Students in Ms. Judy Behrens’ AP Environmental Science (APES) class had the opportunity Jan. 19 to explore the beautiful San Marcos River, which is one of the oldest continually inhabited areas in North America. The class took a field trip to the Meadows Center for Water and the Environment, located along Spring Lake, the headwaters of the San Marcos River, which once was the home of Aquarena Springs. Now part of Texas State University, the Center provides a living laboratory for faculty, staff and students, “to develop and promote programs, research and techniques for ensuring sustainable water resources for human needs, ecosystem health and economic development” (from Meadows Center website).,
San Marcos River Offers Perfect Outdoor Laboratory
The APES class has been working on a unit about water, including water resources and water pollution. The purpose of the field trip was for the students to make the connection between the information that is being presented in the textbook and how those concepts translate to the real world. The Meadows Center is a perfect outdoor laboratory to demonstrate some of the key concepts associated with water resources and water pollution.
During their visit, the APES students participated in a number of activities, including conducting water quality testing, touring Spring Lake on the glass-bottom boats, exploring the Sink Creek wetlands area and visiting the exhibits in the Meadows Center aquarium. Students were able to examine first-hand the differences between groundwater and surface water, as well as learning about the flora and fauna that inhabits this location. They witnessed the hydrologic cycles associated with the Edwards Aquifer, the San Marcos River, and the global water cycle, in addition to acquiring information about the extension history of continual human habitation at this location (approximately 11,500 years). The Meadows Center tour also included a discussion about water pollution, flooding, human impact on the aquatic environment, and non-native, invasive species. This field trip was a great way to reinforce and build upon what these particular students are learning in the classroom, Ms. Behrens said.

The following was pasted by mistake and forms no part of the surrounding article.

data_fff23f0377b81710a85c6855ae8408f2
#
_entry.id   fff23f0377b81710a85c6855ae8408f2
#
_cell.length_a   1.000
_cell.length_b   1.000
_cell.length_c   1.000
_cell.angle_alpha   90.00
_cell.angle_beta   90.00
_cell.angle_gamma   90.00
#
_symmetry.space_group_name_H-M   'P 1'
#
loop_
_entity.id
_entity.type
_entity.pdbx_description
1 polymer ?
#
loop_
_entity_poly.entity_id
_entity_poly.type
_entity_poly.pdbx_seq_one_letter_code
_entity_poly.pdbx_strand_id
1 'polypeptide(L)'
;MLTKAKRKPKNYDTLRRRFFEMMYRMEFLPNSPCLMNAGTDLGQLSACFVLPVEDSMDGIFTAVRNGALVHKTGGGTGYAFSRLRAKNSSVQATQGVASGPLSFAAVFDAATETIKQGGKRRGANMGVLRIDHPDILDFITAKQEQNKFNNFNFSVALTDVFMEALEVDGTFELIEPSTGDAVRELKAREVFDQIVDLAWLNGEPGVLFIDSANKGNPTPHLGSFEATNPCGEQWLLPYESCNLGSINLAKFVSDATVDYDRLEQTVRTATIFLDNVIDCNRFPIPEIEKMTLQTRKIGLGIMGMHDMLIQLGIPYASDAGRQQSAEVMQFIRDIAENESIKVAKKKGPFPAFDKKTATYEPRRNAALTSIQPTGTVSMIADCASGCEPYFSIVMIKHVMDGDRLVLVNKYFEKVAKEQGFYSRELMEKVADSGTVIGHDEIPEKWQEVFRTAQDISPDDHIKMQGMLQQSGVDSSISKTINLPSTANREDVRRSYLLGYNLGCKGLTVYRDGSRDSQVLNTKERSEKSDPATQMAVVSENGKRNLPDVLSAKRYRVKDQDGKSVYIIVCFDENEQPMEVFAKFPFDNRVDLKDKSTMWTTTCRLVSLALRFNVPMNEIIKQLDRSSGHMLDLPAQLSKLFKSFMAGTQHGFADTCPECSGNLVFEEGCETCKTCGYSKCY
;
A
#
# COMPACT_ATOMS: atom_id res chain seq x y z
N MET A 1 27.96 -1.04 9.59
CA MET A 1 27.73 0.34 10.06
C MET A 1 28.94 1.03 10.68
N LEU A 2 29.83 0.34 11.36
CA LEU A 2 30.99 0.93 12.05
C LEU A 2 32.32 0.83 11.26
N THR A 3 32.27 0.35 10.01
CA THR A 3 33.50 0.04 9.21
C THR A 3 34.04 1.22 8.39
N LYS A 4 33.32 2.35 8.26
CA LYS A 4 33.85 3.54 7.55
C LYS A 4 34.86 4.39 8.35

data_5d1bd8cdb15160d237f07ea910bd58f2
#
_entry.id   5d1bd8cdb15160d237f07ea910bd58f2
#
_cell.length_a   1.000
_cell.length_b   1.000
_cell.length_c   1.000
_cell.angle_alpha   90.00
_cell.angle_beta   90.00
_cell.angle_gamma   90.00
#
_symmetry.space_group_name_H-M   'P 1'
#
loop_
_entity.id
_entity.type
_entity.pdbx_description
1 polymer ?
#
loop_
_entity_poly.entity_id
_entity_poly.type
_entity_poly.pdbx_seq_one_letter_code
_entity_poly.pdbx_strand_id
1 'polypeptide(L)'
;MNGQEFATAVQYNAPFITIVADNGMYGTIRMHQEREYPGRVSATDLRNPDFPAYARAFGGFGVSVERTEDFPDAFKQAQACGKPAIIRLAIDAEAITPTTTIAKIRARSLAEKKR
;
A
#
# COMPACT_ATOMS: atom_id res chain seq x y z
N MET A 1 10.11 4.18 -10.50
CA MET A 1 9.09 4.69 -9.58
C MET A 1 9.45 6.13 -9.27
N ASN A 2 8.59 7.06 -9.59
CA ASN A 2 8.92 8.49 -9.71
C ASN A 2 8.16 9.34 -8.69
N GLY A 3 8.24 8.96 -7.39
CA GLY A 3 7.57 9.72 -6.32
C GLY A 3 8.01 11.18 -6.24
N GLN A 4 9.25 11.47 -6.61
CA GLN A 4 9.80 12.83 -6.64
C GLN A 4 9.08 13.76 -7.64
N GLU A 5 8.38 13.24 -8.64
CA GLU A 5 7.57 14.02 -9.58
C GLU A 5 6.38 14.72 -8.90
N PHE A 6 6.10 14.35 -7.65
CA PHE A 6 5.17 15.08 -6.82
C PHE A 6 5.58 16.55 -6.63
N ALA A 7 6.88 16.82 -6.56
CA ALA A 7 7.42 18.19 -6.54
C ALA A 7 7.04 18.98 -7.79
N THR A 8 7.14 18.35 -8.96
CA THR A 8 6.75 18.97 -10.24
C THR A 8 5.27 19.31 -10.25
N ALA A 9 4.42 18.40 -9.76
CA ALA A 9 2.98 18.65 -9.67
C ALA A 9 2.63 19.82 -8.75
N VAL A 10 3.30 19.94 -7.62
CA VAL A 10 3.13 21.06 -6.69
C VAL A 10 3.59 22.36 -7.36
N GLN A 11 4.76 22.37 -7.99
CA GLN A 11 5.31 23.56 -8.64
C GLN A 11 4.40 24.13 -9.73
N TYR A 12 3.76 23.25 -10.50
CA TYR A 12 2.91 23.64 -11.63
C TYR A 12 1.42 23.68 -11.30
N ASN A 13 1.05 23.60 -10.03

Going Beneath the Surface of the San Marcos River
“The Edwards Aquifer is very unique, and we were able to see how special this lake is,” said junior Euvi Eusebio of Angola. “We find all kinds of species that are only unique to this area, such as the Texas Blind Salamander and Texas Wild Rice. We also saw how the water comes naturally from the springs.”
Senior Max Yoo of Korea said he learned more about how we need to work on water preservation. “I thought it was a great experience to actually go figure out the source of our everyday water,” Max said. He noted that it helped him put San Marcos in perspective as part of the “bigger picture” of environmental science.
Tuka Uzor, a junior from McKinney, said the field trip helped bring textbook knowledge to life. “I learned about the importance of clean water and how to test for clean water as well as about aquatic ecosystems and how they live and endangered animals,” Tuka said “I also learned about the importance of the San Marcos River and the Edwards Aquifer as they relate to our water supply in Texas.”
Junior Abry Saucedo of San Marcos added, “I thought it was interesting that the San Marcos River is one of the oldest inhabited areas in the world. It was fascinating to see the items found in the river that were used by previous settlers. The San Marcos River is an area almost every citizen has treasured; therefore, students should enhance their knowledge about this entertaining and historic site.”
Photos courtesy of Sonja Mlenar, Coordinator of Instructional Programs at The Meadows Center for Water and the Environment